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Thursday, December 6, 2012

Images for Os Navicularis: Accessory Navicular

These are a series of images from a patient having surgery on the right os tibial externum AKA os navicularis AKA accessory navicular AKA second ankle bone. Surgery was done to explore the area and fix any problems seen. The patient was 16 at the time of the surgery and started having significant symptoms when she was 13. At the time of the surgery, the physician did not think the accessory navicular needed to be removed, so left it in. The patient is now 18 years old and has not had pain relief. This series of images at least shows what is going on inside the foot. 


Above the marker on the right is the accessory navicular. If you look at the exact same area on the left side, no such extra bone exists. The statistics I learned was only 30% of the time is this problem bilateral (involving both sides). The posterior tibial tendon, the main support of the arch, attaches into the large navicular bone, and then spreads out throughout the arch. If part of the tendon instead attaches into the accessory navicular, this gives less tendon to support the arch, and the arch can collapse more. This collapse can cause major problems at any age. Current wisdom is to remove that extra bone when the patient is symptomatic, if the symptoms can not be alleviated by a period of constructive conservative treatments including: stabilizing foot orthotics, tape, some periods of immobilization, strengthening, and anti-inflammatory. 


Here is the same image just alittle higher on the foot. Again, I placed the marker just behind the extra bones which look even less attached and more unstable next to the parent navicular bone. 

What strikes me in this image is the whiteness of the accessory navicular compared to the other bones. What does this mean? The whiter bone is the more stress it has been taking. If you stress bone, you stimulate the bone forming cells, causing more bone growth. The stronger the bone becomes, the whiter it looks. So why would this accessory navicular be so stressed? The arrow is in the normal arch of the foot. If the arch is collapsing, the posterior tibial tendon attaching into the accessory bone is working overtime to stabilize the arch. If the strain is too great, symptoms will occur as there will be some breakdown of the normal tissue.

This is the exact same part of the accessory navicular as the image above. Again see how white the bone is. Here you can also is the shadow of the large posterior tibial tendon coming from the ankle above, and attaching directly into the os navicularis.

Here is one image deeper into the foot with the accessory navicular more irregular and tendon next to it is the tendon to the same toes (flexor digitorum longus).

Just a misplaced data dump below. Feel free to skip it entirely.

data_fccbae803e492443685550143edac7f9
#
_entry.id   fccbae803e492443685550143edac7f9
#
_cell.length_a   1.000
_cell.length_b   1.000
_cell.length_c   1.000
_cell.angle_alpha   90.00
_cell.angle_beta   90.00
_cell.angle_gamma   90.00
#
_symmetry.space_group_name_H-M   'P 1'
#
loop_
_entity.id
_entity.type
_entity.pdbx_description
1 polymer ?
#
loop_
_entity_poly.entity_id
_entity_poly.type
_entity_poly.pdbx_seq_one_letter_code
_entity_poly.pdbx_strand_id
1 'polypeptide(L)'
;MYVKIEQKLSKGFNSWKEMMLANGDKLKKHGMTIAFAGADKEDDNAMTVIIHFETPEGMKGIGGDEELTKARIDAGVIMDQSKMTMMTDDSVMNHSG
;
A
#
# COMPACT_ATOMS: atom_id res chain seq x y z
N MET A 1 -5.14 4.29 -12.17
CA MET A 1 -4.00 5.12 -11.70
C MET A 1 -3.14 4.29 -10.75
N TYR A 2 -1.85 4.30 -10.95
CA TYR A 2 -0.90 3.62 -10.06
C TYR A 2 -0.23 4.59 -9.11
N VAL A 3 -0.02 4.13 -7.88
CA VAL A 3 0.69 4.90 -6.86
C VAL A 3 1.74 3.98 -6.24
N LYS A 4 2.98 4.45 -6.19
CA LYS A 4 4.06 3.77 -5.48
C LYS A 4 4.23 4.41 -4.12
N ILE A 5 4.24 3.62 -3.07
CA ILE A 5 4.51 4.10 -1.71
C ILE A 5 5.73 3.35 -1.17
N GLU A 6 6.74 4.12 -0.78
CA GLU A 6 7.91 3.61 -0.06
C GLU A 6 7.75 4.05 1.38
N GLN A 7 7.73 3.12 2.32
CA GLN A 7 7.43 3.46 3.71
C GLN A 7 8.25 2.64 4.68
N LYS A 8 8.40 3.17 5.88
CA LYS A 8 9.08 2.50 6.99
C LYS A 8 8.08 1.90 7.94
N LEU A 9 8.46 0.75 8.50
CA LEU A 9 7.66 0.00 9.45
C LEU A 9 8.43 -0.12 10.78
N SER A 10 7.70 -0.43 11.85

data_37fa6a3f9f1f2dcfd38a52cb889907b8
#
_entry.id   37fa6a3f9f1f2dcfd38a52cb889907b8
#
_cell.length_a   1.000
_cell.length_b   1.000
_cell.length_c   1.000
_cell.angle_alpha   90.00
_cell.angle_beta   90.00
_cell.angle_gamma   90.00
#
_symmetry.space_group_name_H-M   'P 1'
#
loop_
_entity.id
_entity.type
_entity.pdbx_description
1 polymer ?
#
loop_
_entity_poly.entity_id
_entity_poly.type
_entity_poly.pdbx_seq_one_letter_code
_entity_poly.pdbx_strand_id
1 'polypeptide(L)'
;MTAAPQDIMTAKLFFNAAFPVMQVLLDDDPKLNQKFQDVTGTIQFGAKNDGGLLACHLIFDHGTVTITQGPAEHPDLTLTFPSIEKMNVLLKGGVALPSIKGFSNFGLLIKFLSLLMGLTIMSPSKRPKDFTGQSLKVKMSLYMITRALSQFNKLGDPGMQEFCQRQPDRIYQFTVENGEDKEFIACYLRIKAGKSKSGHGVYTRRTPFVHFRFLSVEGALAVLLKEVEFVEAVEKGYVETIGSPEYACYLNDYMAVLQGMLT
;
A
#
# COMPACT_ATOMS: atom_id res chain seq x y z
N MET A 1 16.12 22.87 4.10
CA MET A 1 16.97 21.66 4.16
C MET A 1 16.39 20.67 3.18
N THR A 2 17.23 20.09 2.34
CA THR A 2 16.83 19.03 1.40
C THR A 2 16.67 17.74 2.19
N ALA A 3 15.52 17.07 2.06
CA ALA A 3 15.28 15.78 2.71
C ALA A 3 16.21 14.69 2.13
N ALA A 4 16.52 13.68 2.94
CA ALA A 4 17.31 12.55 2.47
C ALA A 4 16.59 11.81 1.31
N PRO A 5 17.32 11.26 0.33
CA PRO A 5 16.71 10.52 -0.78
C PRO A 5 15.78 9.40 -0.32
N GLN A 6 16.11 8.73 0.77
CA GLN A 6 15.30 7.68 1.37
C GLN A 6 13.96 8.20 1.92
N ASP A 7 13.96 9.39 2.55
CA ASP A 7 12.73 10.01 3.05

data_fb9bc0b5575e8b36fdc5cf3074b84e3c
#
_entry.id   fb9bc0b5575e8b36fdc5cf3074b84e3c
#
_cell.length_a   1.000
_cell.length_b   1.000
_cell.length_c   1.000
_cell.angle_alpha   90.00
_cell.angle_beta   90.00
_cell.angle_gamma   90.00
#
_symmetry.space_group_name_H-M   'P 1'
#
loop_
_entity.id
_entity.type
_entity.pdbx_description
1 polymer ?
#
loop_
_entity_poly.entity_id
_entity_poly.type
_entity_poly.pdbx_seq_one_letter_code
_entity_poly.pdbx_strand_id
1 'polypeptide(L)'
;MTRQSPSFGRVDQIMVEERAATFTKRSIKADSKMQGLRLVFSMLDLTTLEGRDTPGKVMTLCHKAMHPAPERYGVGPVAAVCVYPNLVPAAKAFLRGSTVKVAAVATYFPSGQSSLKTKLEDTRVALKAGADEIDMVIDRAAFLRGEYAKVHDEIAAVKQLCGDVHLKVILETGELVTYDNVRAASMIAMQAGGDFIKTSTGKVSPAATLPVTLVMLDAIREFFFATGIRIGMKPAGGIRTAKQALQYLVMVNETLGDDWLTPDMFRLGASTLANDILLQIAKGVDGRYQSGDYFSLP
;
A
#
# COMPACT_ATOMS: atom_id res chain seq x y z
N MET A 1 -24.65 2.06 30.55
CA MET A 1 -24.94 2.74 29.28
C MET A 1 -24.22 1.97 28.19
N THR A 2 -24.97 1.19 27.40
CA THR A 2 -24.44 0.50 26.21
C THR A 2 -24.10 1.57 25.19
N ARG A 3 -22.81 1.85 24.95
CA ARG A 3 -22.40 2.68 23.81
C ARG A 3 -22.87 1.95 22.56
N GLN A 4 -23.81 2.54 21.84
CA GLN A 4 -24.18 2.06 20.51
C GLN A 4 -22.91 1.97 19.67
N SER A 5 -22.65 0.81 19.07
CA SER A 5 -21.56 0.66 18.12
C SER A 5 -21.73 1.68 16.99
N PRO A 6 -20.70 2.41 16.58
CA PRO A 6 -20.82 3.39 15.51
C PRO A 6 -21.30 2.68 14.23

Another image exactly shows that there is a small os navicularis on the left side also.

Large accessory navicular seen with separation from the parent bone (navicular). When the tendon pulls on the navicular in a young child, if they have a situation like this, the weakest link in the chain is the junction of the accessory navicular and the navicular itself. It is normally this tissue that gets irritated as the tendon pulls to stabilize the arch only to find an unstable attachment, a weak spot, that will strain very easily.

The Arrow points to the accessory navicular and you can see the darker posterior tibial tendon attaching into it.

This image shows the arrow pointing to the posterior tibial tendon. You can see it attaching into the os navicularis.

The tendon again is being pointed to. The tendon is attaching into the side of the accessory navicular , not where it should. Surgery is designed to remove the extra bone, and using an anchoring system, attach the posterior tibial tendon solidly where it should be attaching (the normal navicular).

This arrow also points to the accessory navicular. The chronic pain is causing inflammation into the tendons going up into the ankle. Tendinitis of multiple tendons is predictable due to this chronic situation.

Here obvious attachment of the posterior tibial tendon (arrow) shows not only inflammation but attachment into the accessory navicular.


Here the arrow points to the posterior tibial tendon attaching and surrounding the accessory navicular. 

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Thank you very much for leaving a comment. Due to my time restraints, some comments may not be answered.I will answer questions that I feel will help the community as a whole.. I can only answer medical questions in a general form. No specific answers can be given. Please consult a podiatrist, therapist, orthopedist, or sports medicine physician in your area for specific questions.